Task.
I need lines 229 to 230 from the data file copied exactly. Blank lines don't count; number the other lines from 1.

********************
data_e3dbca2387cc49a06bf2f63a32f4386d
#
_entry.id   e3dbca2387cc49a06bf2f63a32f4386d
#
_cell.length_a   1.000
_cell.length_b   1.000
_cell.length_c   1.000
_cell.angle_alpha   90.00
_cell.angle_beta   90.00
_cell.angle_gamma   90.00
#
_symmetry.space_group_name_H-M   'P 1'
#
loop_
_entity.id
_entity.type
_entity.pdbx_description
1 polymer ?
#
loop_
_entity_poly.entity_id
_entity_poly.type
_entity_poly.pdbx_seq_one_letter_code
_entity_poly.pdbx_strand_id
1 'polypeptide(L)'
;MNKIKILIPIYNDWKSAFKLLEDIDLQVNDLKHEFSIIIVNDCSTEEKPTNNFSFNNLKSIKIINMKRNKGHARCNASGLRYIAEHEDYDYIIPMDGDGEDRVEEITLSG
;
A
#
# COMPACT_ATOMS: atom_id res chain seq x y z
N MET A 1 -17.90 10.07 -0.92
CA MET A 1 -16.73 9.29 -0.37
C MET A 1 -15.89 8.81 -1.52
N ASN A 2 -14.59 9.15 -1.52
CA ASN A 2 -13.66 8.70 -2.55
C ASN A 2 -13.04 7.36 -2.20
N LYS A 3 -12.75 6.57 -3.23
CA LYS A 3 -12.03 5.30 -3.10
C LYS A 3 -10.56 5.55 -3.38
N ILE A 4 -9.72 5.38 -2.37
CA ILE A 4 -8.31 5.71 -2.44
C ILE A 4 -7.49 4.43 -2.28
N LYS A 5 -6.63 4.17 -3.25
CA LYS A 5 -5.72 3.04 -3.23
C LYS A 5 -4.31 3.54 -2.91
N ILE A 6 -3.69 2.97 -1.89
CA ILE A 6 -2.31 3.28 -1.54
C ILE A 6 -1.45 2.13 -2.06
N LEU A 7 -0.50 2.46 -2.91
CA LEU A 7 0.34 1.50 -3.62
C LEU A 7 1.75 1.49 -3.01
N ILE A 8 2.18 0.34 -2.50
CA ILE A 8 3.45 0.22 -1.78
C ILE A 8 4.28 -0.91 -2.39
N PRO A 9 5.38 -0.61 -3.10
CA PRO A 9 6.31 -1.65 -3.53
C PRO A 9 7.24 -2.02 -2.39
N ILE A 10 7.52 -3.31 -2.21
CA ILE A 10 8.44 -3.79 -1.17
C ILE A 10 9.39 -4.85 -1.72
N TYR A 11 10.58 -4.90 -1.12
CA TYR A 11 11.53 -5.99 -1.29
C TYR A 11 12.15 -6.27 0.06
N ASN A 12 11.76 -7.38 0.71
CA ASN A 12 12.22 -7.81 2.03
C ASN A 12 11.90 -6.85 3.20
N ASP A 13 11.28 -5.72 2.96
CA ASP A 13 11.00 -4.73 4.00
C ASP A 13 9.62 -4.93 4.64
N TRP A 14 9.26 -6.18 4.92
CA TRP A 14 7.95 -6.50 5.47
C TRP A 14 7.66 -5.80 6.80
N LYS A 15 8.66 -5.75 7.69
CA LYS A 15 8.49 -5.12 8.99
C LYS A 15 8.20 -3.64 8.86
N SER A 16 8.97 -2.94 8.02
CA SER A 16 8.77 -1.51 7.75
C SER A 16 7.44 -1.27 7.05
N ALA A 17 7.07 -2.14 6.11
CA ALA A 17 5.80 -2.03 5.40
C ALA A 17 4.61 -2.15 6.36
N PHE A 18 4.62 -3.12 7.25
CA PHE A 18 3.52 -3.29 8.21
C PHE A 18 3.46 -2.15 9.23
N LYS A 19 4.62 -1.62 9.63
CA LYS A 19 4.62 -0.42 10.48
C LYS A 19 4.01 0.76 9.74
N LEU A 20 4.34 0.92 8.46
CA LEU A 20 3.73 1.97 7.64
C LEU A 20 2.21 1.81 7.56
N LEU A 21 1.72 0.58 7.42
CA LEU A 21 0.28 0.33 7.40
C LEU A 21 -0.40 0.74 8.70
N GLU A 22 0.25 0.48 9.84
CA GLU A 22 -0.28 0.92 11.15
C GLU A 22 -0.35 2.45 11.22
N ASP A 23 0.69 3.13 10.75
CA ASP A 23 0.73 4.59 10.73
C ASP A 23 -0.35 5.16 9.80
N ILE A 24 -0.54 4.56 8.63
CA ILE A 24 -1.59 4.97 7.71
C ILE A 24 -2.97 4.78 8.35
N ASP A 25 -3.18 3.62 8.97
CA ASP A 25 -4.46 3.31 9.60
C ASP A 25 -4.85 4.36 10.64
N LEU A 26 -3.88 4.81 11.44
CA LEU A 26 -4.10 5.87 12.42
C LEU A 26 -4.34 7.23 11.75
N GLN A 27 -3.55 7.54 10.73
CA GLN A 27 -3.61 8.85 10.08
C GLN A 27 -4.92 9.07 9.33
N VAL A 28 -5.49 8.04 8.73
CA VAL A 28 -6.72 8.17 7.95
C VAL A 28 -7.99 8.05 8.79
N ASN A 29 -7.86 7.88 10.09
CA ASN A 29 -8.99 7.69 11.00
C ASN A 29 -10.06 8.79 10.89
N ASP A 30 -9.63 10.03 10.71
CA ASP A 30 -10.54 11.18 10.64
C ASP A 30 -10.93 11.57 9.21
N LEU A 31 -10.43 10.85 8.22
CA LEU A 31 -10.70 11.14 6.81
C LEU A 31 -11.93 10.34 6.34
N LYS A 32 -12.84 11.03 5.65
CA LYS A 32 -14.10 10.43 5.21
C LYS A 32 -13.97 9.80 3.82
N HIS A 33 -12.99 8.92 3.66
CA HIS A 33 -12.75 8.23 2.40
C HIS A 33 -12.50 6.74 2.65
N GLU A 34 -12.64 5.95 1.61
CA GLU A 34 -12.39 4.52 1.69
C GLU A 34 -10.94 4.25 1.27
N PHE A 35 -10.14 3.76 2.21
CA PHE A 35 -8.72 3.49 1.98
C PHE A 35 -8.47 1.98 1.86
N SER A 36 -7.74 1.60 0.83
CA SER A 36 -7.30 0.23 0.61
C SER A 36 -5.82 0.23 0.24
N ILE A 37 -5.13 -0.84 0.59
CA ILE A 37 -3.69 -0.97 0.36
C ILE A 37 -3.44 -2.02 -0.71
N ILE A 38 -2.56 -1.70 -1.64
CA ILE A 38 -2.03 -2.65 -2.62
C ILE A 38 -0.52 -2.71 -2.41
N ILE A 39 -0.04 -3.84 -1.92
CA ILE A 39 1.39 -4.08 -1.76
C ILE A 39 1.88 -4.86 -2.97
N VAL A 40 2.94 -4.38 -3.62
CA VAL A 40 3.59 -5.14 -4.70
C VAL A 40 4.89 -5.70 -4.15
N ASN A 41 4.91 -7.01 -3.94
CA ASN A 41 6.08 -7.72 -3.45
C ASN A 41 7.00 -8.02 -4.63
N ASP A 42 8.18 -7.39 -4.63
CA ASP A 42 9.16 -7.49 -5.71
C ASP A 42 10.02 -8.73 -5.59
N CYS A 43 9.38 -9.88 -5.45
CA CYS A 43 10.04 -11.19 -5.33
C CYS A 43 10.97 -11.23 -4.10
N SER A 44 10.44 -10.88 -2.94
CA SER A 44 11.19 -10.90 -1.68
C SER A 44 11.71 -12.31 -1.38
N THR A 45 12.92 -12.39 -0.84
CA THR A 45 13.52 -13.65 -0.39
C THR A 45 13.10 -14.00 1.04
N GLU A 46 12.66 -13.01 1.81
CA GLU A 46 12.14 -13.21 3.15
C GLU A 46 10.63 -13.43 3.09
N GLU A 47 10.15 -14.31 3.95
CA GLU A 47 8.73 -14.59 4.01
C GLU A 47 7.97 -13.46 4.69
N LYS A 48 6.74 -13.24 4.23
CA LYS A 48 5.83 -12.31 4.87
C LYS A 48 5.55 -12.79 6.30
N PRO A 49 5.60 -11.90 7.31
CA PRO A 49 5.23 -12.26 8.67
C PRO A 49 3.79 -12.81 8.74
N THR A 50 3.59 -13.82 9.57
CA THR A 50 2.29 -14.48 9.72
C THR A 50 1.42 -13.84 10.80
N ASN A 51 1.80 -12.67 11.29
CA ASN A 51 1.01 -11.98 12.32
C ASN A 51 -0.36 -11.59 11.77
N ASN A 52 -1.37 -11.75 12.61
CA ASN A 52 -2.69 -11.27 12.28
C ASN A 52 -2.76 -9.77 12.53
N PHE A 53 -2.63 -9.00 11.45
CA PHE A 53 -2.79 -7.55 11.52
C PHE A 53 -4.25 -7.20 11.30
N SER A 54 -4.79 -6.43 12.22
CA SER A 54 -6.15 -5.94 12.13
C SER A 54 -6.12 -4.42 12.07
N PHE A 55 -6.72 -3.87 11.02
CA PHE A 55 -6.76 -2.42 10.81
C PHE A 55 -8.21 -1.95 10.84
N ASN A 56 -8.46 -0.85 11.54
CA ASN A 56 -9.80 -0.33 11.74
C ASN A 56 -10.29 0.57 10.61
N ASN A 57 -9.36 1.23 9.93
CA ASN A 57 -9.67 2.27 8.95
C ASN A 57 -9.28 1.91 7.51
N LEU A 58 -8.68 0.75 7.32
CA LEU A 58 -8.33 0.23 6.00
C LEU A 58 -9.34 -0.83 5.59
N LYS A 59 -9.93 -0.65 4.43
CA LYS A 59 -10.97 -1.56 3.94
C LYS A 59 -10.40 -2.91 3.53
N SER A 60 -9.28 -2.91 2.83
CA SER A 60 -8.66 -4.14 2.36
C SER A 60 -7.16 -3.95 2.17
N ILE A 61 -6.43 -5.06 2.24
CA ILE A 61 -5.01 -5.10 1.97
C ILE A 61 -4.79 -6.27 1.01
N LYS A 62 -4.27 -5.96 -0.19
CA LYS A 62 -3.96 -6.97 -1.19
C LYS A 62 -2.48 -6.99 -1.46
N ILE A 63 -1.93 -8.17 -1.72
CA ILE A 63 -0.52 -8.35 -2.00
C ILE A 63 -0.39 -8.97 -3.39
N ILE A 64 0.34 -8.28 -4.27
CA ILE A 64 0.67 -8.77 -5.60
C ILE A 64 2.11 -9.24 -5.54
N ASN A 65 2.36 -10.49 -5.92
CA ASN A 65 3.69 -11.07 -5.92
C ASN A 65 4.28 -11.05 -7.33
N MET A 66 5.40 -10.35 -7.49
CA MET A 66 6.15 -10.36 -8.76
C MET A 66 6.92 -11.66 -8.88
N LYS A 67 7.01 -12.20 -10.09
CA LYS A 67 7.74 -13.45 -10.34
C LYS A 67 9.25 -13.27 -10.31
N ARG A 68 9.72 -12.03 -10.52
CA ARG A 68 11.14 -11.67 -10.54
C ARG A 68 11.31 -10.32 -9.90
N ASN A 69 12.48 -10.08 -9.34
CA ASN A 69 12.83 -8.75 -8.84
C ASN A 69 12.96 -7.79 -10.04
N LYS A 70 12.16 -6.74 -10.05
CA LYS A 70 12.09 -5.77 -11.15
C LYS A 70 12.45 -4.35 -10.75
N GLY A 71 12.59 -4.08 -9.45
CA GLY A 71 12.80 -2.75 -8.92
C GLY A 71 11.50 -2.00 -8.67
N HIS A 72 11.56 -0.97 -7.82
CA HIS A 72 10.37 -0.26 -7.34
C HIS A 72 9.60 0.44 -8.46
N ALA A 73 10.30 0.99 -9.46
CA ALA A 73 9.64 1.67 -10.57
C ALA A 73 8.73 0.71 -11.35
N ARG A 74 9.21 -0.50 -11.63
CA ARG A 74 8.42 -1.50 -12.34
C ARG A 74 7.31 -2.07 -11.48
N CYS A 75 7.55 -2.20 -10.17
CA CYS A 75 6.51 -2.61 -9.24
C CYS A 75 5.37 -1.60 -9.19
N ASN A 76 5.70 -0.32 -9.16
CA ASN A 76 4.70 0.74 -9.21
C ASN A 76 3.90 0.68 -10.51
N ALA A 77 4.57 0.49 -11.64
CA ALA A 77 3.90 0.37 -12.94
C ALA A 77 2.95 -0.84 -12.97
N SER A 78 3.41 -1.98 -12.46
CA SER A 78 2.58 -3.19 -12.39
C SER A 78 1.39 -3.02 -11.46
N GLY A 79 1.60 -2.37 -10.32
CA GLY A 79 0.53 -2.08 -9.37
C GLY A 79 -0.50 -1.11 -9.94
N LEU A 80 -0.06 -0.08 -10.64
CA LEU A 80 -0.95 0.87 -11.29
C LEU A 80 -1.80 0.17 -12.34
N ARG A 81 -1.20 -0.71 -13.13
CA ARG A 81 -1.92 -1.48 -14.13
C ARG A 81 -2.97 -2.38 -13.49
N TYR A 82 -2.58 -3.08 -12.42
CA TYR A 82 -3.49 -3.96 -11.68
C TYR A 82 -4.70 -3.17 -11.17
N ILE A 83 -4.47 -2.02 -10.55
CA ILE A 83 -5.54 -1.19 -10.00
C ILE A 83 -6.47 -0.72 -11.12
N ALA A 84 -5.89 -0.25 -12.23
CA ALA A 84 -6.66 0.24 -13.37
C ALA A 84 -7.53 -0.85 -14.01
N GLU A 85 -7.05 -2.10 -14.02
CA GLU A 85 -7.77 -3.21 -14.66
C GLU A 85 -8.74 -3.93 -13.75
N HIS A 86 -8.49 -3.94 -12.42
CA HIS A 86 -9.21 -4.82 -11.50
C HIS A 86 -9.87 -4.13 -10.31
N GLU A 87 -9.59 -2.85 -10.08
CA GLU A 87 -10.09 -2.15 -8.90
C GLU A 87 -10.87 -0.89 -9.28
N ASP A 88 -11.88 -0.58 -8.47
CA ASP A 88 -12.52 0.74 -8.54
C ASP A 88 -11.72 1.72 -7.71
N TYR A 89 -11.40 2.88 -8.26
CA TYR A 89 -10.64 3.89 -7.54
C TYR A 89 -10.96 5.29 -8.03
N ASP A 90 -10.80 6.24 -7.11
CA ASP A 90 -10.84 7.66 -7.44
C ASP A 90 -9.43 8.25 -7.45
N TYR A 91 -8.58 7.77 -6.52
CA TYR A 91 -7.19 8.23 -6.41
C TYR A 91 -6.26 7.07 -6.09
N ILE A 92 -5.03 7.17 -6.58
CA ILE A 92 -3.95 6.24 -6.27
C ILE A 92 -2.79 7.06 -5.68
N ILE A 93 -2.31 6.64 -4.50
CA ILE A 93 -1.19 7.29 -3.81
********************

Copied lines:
N LYS A 67 7.01 -12.20 -10.09
CA LYS A 67 7.74 -13.45 -10.34